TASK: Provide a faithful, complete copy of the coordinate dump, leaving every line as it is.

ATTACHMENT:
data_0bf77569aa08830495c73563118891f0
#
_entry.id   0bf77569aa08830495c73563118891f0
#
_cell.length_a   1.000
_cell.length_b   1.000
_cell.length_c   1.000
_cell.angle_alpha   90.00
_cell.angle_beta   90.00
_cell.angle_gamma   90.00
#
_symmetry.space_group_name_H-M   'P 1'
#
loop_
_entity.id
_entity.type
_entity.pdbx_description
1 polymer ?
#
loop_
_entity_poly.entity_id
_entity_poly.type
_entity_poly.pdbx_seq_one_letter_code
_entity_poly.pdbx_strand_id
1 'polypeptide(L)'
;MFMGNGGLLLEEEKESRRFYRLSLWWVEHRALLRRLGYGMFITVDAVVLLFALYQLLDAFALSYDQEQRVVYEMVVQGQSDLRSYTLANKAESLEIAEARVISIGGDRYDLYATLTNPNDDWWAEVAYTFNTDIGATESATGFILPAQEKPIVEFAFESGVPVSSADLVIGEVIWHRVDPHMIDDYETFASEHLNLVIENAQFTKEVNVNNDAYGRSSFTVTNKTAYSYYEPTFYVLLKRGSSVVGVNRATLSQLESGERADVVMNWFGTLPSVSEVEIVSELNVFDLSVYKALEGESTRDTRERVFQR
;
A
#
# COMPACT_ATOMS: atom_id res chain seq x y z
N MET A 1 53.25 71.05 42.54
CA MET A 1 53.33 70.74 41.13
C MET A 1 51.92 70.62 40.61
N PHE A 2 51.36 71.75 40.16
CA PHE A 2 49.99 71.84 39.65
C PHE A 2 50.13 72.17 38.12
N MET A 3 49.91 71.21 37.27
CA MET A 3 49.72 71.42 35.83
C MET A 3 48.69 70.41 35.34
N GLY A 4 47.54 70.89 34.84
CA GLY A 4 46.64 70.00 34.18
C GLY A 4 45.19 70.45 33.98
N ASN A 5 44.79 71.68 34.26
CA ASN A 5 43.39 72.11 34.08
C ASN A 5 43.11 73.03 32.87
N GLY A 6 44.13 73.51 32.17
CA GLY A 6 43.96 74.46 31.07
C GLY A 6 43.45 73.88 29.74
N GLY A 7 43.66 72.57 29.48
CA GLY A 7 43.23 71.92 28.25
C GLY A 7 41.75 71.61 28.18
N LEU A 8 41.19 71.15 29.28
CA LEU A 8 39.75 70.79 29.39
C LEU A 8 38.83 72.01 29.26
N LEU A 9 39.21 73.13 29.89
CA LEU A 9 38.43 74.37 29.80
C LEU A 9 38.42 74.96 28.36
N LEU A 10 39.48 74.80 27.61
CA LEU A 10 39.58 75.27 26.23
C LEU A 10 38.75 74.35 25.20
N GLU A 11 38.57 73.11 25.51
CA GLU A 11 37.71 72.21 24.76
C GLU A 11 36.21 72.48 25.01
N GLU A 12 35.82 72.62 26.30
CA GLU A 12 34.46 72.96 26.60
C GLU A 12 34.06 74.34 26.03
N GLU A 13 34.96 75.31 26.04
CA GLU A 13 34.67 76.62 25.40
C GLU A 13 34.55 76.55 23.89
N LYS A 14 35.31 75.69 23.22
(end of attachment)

data_0bf77569aa08830495c73563118891f0
#
_entry.id   0bf77569aa08830495c73563118891f0
#
_cell.length_a   1.000
_cell.length_b   1.000
_cell.length_c   1.000
_cell.angle_alpha   90.00
_cell.angle_beta   90.00
_cell.angle_gamma   90.00
#
_symmetry.space_group_name_H-M   'P 1'
#
loop_
_entity.id
_entity.type
_entity.pdbx_description
1 polymer ?
#
loop_
_entity_poly.entity_id
_entity_poly.type
_entity_poly.pdbx_seq_one_letter_code
_entity_poly.pdbx_strand_id
1 'polypeptide(L)'
;MFMGNGGLLLEEEKESRRFYRLSLWWVEHRALLRRLGYGMFITVDAVVLLFALYQLLDAFALSYDQEQRVVYEMVVQGQSDLRSYTLANKAESLEIAEARVISIGGDRYDLYATLTNPNDDWWAEVAYTFNTDIGATESATGFILPAQEKPIVEFAFESGVPVSSADLVIGEVIWHRVDPHMIDDYETFASEHLNLVIENAQFTKEVNVNNDAYGRSSFTVTNKTAYSYYEPTFYVLLKRGSSVVGVNRATLSQLESGERADVVMNWFGTLPSVSEVEIVSELNVFDLSVYKALEGESTRDTRERVFQR
;
A
#
# COMPACT_ATOMS: atom_id res chain seq x y z
N MET A 1 53.25 71.05 42.54
CA MET A 1 53.33 70.74 41.13
C MET A 1 51.92 70.62 40.61
N PHE A 2 51.36 71.75 40.16
CA PHE A 2 49.99 71.84 39.65
C PHE A 2 50.13 72.17 38.12
N MET A 3 49.91 71.21 37.27
CA MET A 3 49.72 71.42 35.83
C MET A 3 48.69 70.41 35.34
N GLY A 4 47.54 70.89 34.84
CA GLY A 4 46.64 70.00 34.18
C GLY A 4 45.19 70.45 33.98
N ASN A 5 44.79 71.68 34.26
CA ASN A 5 43.39 72.11 34.08
C ASN A 5 43.11 73.03 32.87
N GLY A 6 44.13 73.51 32.17
CA GLY A 6 43.96 74.46 31.07
C GLY A 6 43.45 73.88 29.74
N GLY A 7 43.66 72.57 29.48
CA GLY A 7 43.23 71.92 28.25
C GLY A 7 41.75 71.61 28.18
N LEU A 8 41.19 71.15 29.28
CA LEU A 8 39.75 70.79 29.39
C LEU A 8 38.83 72.01 29.26
N LEU A 9 39.21 73.13 29.89
CA LEU A 9 38.43 74.37 29.80
C LEU A 9 38.42 74.96 28.36
N LEU A 10 39.48 74.80 27.61
CA LEU A 10 39.58 75.27 26.23
C LEU A 10 38.75 74.35 25.20
N GLU A 11 38.57 73.11 25.51
CA GLU A 11 37.71 72.21 24.76
C GLU A 11 36.21 72.48 25.01
N GLU A 12 35.82 72.62 26.30
CA GLU A 12 34.46 72.96 26.60
C GLU A 12 34.06 74.34 26.03
N GLU A 13 34.96 75.31 26.04
CA GLU A 13 34.67 76.62 25.40
C GLU A 13 34.55 76.55 23.89
N LYS A 14 35.31 75.69 23.22